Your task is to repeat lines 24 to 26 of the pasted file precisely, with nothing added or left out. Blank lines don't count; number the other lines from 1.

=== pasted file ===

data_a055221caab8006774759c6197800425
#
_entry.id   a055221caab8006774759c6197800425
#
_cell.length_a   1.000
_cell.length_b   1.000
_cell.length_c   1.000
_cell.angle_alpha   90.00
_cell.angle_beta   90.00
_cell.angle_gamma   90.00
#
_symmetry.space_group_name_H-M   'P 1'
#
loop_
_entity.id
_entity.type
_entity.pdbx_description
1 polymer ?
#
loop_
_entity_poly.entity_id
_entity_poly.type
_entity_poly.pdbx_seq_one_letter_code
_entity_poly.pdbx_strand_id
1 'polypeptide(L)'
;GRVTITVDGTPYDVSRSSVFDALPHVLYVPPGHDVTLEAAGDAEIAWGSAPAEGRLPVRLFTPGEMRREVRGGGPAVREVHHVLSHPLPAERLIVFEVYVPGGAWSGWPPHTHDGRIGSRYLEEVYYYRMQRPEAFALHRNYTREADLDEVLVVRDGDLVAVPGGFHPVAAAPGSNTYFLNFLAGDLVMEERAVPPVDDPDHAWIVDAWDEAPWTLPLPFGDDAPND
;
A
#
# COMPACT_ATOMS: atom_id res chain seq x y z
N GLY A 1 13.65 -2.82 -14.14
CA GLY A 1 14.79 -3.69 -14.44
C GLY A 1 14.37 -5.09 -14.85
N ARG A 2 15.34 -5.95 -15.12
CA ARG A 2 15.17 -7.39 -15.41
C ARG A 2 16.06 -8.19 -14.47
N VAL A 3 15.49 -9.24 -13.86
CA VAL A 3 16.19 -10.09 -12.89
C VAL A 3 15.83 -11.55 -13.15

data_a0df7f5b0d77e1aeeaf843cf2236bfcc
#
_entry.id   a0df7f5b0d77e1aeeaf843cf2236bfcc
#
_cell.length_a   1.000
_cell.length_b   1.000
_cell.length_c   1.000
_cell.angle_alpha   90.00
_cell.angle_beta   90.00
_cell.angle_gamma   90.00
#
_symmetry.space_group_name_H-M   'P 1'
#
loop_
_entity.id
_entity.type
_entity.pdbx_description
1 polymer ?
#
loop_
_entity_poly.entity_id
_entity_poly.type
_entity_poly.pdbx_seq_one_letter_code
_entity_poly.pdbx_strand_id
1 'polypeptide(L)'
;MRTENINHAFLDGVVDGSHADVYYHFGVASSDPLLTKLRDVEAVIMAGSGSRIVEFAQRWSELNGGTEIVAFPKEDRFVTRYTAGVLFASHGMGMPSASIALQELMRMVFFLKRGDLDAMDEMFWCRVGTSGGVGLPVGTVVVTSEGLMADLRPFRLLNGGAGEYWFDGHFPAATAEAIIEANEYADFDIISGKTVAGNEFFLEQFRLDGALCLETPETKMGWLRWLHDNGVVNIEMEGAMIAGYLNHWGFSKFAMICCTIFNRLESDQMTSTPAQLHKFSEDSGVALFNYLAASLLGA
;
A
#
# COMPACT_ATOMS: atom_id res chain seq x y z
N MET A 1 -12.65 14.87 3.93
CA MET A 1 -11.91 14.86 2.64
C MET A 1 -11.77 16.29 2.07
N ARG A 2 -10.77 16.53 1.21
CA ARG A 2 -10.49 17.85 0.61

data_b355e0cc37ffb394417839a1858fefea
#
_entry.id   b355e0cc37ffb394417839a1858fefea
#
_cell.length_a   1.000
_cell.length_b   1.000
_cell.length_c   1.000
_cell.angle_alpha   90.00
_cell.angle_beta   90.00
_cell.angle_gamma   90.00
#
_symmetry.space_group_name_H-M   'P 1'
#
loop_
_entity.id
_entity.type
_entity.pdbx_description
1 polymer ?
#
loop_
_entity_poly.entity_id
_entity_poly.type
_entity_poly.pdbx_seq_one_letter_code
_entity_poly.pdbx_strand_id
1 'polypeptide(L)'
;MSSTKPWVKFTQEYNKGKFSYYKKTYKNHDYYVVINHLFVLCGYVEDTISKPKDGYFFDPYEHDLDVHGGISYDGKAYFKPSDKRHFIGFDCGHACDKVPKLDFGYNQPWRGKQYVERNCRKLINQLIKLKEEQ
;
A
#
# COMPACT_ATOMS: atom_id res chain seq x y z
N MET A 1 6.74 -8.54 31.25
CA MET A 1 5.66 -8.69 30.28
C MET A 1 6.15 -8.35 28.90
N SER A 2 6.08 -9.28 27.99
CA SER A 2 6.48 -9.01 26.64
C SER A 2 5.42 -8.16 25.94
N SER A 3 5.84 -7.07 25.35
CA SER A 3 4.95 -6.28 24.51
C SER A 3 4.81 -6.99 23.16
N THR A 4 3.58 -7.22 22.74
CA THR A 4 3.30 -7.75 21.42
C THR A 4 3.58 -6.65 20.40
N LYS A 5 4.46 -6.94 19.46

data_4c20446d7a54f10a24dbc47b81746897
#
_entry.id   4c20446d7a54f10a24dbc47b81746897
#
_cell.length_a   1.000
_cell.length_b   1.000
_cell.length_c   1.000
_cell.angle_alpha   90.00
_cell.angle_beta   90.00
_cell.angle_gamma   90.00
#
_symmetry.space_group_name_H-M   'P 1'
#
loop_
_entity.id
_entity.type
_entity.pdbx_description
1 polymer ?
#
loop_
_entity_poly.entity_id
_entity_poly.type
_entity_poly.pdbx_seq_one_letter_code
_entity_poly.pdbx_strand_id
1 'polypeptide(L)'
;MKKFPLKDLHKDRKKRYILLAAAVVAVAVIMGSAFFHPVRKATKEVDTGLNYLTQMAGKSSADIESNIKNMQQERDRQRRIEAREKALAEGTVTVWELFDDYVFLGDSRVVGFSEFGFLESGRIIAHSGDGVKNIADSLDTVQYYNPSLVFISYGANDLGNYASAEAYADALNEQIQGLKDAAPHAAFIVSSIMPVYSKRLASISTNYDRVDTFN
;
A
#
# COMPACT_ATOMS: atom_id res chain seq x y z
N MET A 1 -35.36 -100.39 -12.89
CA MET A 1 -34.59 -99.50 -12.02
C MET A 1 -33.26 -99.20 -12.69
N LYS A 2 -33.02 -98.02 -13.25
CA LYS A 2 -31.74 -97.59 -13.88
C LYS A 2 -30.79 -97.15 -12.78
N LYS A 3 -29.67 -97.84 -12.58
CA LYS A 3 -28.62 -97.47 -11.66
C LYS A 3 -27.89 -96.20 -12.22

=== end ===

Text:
_entity_poly.pdbx_strand_id
1 'polypeptide(L)'
;GRVTITVDGTPYDVSRSSVFDALPHVLYVPPGHDVTLEAAGDAEIAWGSAPAEGRLPVRLFTPGEMRREVRGGGPAVREVHHVLSHPLPAERLIVFEVYVPGGAWSGWPPHTHDGRIGSRYLEEVYYYRMQRPEAFALHRNYTREADLDEVLVVRDGDLVAVPGGFHPVAAAPGSNTYFLNFLAGDLVMEERAVPPVDDPDHAWIVDAWDEAPWTLPLPFGDDAPND